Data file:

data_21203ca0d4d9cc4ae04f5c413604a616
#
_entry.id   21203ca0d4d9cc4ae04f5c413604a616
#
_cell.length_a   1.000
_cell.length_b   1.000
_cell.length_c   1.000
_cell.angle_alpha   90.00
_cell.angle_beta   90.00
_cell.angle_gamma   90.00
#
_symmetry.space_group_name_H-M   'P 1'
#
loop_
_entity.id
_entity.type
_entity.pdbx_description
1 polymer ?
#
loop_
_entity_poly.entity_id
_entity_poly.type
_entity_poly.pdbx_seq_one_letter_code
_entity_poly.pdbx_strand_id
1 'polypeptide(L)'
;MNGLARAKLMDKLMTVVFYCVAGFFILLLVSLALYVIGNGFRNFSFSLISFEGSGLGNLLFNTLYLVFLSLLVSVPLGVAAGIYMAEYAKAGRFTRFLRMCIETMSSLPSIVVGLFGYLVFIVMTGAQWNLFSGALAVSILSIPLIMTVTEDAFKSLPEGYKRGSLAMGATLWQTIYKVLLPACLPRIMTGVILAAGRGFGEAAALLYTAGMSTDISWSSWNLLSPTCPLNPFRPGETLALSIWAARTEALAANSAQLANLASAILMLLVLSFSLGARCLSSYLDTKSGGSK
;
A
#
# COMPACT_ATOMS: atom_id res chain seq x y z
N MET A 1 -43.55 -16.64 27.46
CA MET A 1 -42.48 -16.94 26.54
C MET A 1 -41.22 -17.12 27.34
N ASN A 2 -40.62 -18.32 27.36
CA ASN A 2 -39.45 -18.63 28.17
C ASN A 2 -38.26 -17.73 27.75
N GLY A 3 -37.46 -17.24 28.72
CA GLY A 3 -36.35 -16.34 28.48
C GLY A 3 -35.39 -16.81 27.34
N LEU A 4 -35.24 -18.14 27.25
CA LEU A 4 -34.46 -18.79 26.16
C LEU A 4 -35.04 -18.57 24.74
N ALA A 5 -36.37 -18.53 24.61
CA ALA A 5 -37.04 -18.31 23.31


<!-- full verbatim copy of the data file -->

data_21203ca0d4d9cc4ae04f5c413604a616
#
_entry.id   21203ca0d4d9cc4ae04f5c413604a616
#
_cell.length_a   1.000
_cell.length_b   1.000
_cell.length_c   1.000
_cell.angle_alpha   90.00
_cell.angle_beta   90.00
_cell.angle_gamma   90.00
#
_symmetry.space_group_name_H-M   'P 1'
#
loop_
_entity.id
_entity.type
_entity.pdbx_description
1 polymer ?
#
loop_
_entity_poly.entity_id
_entity_poly.type
_entity_poly.pdbx_seq_one_letter_code
_entity_poly.pdbx_strand_id
1 'polypeptide(L)'
;MNGLARAKLMDKLMTVVFYCVAGFFILLLVSLALYVIGNGFRNFSFSLISFEGSGLGNLLFNTLYLVFLSLLVSVPLGVAAGIYMAEYAKAGRFTRFLRMCIETMSSLPSIVVGLFGYLVFIVMTGAQWNLFSGALAVSILSIPLIMTVTEDAFKSLPEGYKRGSLAMGATLWQTIYKVLLPACLPRIMTGVILAAGRGFGEAAALLYTAGMSTDISWSSWNLLSPTCPLNPFRPGETLALSIWAARTEALAANSAQLANLASAILMLLVLSFSLGARCLSSYLDTKSGGSK
;
A
#
# COMPACT_ATOMS: atom_id res chain seq x y z
N MET A 1 -43.55 -16.64 27.46
CA MET A 1 -42.48 -16.94 26.54
C MET A 1 -41.22 -17.12 27.34
N ASN A 2 -40.62 -18.32 27.36
CA ASN A 2 -39.45 -18.63 28.17
C ASN A 2 -38.26 -17.73 27.75
N GLY A 3 -37.46 -17.24 28.72
CA GLY A 3 -36.35 -16.34 28.48
C GLY A 3 -35.39 -16.81 27.34
N LEU A 4 -35.24 -18.14 27.25
CA LEU A 4 -34.46 -18.79 26.16
C LEU A 4 -35.04 -18.57 24.74
N ALA A 5 -36.37 -18.53 24.61
CA ALA A 5 -37.04 -18.31 23.31